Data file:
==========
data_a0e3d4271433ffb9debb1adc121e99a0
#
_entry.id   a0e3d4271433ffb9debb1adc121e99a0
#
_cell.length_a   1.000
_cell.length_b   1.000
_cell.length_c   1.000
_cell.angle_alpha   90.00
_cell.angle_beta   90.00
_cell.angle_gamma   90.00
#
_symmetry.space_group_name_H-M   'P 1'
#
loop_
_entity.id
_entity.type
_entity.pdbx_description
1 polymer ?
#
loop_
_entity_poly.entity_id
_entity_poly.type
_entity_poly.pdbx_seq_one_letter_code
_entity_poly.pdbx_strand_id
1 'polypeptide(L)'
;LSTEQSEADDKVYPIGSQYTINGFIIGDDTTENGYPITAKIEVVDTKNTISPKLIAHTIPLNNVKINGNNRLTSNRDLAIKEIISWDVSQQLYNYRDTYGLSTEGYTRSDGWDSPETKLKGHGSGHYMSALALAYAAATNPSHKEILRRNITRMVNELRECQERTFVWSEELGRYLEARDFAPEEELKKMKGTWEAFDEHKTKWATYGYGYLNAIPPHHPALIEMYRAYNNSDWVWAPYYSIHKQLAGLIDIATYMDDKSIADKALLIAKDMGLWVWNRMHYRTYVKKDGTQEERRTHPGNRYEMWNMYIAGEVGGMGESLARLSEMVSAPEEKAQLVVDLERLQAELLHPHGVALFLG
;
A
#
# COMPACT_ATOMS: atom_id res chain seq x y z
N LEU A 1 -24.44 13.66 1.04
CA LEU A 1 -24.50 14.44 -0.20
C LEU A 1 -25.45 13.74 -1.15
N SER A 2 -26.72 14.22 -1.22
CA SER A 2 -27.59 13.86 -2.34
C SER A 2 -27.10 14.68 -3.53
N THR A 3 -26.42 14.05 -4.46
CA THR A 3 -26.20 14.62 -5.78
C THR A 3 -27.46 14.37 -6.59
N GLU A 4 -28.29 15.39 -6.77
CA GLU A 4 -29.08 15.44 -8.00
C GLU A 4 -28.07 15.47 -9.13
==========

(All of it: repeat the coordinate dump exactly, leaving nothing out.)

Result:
data_a0e3d4271433ffb9debb1adc121e99a0
#
_entry.id   a0e3d4271433ffb9debb1adc121e99a0
#
_cell.length_a   1.000
_cell.length_b   1.000
_cell.length_c   1.000
_cell.angle_alpha   90.00
_cell.angle_beta   90.00
_cell.angle_gamma   90.00
#
_symmetry.space_group_name_H-M   'P 1'
#
loop_
_entity.id
_entity.type
_entity.pdbx_description
1 polymer ?
#
loop_
_entity_poly.entity_id
_entity_poly.type
_entity_poly.pdbx_seq_one_letter_code
_entity_poly.pdbx_strand_id
1 'polypeptide(L)'
;LSTEQSEADDKVYPIGSQYTINGFIIGDDTTENGYPITAKIEVVDTKNTISPKLIAHTIPLNNVKINGNNRLTSNRDLAIKEIISWDVSQQLYNYRDTYGLSTEGYTRSDGWDSPETKLKGHGSGHYMSALALAYAAATNPSHKEILRRNITRMVNELRECQERTFVWSEELGRYLEARDFAPEEELKKMKGTWEAFDEHKTKWATYGYGYLNAIPPHHPALIEMYRAYNNSDWVWAPYYSIHKQLAGLIDIATYMDDKSIADKALLIAKDMGLWVWNRMHYRTYVKKDGTQEERRTHPGNRYEMWNMYIAGEVGGMGESLARLSEMVSAPEEKAQLVVDLERLQAELLHPHGVALFLG
;
A
#
# COMPACT_ATOMS: atom_id res chain seq x y z
N LEU A 1 -24.44 13.66 1.04
CA LEU A 1 -24.50 14.44 -0.20
C LEU A 1 -25.45 13.74 -1.15
N SER A 2 -26.72 14.22 -1.22
CA SER A 2 -27.59 13.86 -2.34
C SER A 2 -27.10 14.68 -3.53
N THR A 3 -26.42 14.05 -4.46
CA THR A 3 -26.20 14.62 -5.78
C THR A 3 -27.46 14.37 -6.59
N GLU A 4 -28.29 15.39 -6.77
CA GLU A 4 -29.08 15.44 -8.00
C GLU A 4 -28.07 15.47 -9.13